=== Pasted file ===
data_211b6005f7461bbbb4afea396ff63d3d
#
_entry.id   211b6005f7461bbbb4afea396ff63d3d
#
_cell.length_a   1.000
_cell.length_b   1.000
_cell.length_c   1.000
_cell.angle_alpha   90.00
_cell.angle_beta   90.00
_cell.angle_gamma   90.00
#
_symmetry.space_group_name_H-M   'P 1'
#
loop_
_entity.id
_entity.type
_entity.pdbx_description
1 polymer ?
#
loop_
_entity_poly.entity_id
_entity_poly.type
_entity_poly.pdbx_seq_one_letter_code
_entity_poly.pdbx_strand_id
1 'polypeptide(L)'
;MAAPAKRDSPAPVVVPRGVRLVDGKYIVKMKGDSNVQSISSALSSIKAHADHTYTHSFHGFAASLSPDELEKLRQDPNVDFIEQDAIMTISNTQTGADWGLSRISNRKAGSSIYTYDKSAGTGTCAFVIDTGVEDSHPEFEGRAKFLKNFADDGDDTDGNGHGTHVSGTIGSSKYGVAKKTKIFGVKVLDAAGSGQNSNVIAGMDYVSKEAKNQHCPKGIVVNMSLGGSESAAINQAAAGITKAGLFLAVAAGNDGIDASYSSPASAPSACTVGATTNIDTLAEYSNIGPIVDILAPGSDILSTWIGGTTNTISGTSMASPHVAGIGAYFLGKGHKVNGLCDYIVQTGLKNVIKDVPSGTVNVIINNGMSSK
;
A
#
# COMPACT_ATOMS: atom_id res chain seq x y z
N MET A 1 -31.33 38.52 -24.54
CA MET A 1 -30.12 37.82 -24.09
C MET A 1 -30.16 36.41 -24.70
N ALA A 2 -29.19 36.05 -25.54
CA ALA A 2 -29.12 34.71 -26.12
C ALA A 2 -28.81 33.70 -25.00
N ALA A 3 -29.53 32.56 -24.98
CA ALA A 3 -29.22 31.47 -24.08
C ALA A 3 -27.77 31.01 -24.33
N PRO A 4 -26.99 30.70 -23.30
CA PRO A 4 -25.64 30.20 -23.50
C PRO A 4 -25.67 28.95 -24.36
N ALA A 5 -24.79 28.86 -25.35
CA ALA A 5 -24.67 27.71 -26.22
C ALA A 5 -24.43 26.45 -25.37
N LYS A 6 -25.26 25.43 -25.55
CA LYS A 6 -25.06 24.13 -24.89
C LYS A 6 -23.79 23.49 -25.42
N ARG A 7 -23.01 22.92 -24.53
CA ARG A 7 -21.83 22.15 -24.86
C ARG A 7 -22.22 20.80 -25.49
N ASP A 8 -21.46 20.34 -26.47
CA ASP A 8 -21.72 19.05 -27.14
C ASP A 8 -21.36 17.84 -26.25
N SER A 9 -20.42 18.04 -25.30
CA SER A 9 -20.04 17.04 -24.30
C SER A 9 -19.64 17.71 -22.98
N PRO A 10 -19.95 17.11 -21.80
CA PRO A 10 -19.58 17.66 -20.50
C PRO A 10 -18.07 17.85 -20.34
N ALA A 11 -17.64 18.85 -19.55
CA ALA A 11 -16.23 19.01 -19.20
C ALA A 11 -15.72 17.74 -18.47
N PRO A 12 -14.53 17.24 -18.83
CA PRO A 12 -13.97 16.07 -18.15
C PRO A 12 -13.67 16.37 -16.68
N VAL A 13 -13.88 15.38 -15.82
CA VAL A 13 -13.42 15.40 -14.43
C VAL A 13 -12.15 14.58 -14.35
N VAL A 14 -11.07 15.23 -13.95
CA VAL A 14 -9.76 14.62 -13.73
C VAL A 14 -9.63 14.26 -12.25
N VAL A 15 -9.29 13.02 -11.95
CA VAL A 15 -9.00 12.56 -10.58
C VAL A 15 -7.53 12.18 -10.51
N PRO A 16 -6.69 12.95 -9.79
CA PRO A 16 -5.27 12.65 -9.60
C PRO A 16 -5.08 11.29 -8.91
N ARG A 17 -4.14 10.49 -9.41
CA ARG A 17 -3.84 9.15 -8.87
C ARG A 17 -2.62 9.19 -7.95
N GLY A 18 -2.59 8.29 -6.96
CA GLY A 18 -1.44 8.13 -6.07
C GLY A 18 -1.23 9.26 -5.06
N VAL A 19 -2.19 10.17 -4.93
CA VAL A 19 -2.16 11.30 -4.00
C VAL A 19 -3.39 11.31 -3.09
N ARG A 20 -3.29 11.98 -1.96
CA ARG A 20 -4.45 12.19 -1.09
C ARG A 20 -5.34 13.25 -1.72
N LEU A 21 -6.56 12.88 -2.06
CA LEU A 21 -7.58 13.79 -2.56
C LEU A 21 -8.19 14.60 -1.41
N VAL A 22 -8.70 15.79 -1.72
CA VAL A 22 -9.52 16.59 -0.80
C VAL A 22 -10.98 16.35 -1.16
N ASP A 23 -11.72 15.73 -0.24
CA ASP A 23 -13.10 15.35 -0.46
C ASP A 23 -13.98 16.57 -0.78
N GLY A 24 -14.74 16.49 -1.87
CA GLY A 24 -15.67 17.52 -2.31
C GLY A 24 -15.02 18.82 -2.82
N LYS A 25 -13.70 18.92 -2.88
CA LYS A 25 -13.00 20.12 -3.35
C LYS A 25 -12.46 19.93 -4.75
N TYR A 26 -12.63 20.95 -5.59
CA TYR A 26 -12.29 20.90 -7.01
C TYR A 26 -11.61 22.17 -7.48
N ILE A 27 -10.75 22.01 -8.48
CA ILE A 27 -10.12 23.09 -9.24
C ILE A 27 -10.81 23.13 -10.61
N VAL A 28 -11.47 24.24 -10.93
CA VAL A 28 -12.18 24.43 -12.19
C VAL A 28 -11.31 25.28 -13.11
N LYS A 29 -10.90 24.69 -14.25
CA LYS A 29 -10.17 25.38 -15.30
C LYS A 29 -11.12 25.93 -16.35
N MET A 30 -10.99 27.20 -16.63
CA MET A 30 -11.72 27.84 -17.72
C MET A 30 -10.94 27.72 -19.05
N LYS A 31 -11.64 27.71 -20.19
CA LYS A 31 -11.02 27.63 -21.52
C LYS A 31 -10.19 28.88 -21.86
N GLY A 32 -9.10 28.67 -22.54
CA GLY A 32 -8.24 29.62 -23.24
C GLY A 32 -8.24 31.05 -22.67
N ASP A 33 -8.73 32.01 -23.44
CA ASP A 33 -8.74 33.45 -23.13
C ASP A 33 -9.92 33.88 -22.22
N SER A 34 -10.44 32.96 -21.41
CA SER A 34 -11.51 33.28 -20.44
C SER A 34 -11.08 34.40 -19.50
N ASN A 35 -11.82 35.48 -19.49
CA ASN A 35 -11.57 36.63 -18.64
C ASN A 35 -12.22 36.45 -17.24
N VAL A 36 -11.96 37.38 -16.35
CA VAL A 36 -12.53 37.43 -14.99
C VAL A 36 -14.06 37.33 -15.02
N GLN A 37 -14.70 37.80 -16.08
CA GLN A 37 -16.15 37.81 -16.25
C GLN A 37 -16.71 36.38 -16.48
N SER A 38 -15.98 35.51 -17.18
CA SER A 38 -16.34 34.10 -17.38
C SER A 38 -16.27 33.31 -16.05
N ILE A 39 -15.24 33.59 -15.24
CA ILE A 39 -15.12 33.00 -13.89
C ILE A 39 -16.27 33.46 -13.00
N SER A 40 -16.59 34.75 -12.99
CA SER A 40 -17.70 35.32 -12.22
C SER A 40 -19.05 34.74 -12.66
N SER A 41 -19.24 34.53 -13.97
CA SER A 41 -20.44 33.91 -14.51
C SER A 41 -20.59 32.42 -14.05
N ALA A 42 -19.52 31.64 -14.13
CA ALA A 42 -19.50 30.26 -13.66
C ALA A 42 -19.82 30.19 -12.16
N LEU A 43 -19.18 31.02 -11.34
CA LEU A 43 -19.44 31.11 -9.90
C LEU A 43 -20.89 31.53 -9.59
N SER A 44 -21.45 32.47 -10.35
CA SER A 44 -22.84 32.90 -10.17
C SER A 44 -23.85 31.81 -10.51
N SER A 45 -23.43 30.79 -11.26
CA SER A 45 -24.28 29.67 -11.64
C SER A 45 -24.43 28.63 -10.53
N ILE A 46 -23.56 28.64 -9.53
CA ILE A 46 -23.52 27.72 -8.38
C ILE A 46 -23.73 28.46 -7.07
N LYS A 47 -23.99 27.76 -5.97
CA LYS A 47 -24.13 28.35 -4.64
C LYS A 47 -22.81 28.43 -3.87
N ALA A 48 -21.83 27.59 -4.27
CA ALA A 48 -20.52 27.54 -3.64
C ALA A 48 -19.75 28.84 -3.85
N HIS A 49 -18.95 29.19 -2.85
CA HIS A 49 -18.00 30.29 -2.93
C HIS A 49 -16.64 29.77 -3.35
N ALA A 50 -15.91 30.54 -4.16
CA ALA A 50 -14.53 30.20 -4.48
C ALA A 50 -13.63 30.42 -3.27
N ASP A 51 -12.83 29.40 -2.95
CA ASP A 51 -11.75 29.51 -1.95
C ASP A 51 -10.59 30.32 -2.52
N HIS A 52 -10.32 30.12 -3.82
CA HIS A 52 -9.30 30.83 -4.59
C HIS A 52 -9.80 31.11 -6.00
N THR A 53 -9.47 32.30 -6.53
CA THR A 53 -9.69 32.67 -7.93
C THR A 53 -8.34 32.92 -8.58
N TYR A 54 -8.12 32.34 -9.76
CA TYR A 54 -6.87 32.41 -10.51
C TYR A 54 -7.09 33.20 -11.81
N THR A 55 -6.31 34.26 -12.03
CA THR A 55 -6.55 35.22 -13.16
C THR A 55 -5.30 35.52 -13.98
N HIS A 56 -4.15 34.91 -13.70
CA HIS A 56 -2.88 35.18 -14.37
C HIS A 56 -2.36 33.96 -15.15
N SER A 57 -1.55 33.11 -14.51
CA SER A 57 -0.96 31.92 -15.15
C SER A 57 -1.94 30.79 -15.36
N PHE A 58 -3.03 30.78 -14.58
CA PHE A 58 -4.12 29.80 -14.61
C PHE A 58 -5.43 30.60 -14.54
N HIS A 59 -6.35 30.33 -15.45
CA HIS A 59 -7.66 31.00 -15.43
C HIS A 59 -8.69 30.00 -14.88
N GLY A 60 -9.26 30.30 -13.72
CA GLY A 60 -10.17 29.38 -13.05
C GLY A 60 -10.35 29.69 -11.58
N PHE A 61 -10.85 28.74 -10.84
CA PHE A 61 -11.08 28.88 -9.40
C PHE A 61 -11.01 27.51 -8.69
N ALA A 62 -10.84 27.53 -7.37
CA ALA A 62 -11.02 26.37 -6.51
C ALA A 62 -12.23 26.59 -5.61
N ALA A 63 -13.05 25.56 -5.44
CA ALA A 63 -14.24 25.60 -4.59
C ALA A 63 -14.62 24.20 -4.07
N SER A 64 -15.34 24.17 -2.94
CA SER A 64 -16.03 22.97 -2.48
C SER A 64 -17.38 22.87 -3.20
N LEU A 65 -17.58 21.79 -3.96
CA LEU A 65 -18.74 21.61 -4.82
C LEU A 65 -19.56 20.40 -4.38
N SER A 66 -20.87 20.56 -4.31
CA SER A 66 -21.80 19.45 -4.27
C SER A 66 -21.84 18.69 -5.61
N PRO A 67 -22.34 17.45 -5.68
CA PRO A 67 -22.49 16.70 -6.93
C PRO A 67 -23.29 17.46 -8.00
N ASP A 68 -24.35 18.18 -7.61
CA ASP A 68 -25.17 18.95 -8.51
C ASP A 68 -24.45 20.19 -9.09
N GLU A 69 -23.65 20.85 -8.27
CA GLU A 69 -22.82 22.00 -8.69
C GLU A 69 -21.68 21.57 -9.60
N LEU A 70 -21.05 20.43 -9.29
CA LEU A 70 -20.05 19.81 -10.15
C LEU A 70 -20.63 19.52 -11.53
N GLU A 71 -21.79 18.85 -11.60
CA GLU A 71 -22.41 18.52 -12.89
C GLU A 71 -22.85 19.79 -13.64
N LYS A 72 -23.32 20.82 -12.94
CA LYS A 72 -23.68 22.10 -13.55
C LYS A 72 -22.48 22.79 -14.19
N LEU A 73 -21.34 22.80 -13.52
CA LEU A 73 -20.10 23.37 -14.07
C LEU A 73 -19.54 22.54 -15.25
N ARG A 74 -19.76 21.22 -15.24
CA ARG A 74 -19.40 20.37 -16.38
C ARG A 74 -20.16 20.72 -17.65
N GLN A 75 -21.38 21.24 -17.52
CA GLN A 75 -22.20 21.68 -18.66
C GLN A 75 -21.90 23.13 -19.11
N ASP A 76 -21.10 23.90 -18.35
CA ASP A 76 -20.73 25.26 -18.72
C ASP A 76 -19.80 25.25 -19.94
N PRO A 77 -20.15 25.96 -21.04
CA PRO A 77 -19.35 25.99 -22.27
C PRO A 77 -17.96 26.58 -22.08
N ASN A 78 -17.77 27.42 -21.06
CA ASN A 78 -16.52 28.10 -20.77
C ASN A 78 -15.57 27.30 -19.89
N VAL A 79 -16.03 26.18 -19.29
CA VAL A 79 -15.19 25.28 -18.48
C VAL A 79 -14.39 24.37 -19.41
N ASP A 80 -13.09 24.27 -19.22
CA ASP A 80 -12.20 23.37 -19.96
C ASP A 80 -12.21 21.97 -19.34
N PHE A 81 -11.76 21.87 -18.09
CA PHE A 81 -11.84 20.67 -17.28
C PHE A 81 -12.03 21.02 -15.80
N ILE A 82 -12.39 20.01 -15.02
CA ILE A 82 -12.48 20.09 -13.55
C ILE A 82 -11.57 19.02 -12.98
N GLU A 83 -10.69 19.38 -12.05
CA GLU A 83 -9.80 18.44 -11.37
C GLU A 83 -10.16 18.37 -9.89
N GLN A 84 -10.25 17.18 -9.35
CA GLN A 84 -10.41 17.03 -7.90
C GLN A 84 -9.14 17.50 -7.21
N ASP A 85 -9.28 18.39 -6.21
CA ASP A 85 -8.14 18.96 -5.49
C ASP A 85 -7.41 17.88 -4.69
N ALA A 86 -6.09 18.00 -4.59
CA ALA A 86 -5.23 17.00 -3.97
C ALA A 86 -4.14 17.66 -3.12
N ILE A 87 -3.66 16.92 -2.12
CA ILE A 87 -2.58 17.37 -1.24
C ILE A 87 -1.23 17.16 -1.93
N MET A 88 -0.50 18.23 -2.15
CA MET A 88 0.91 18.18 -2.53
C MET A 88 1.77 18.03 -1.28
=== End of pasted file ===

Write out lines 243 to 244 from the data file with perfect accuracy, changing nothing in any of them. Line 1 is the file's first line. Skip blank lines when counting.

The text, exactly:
C GLU A 71 -22.85 19.79 -13.64
N LYS A 72 -23.32 20.82 -12.94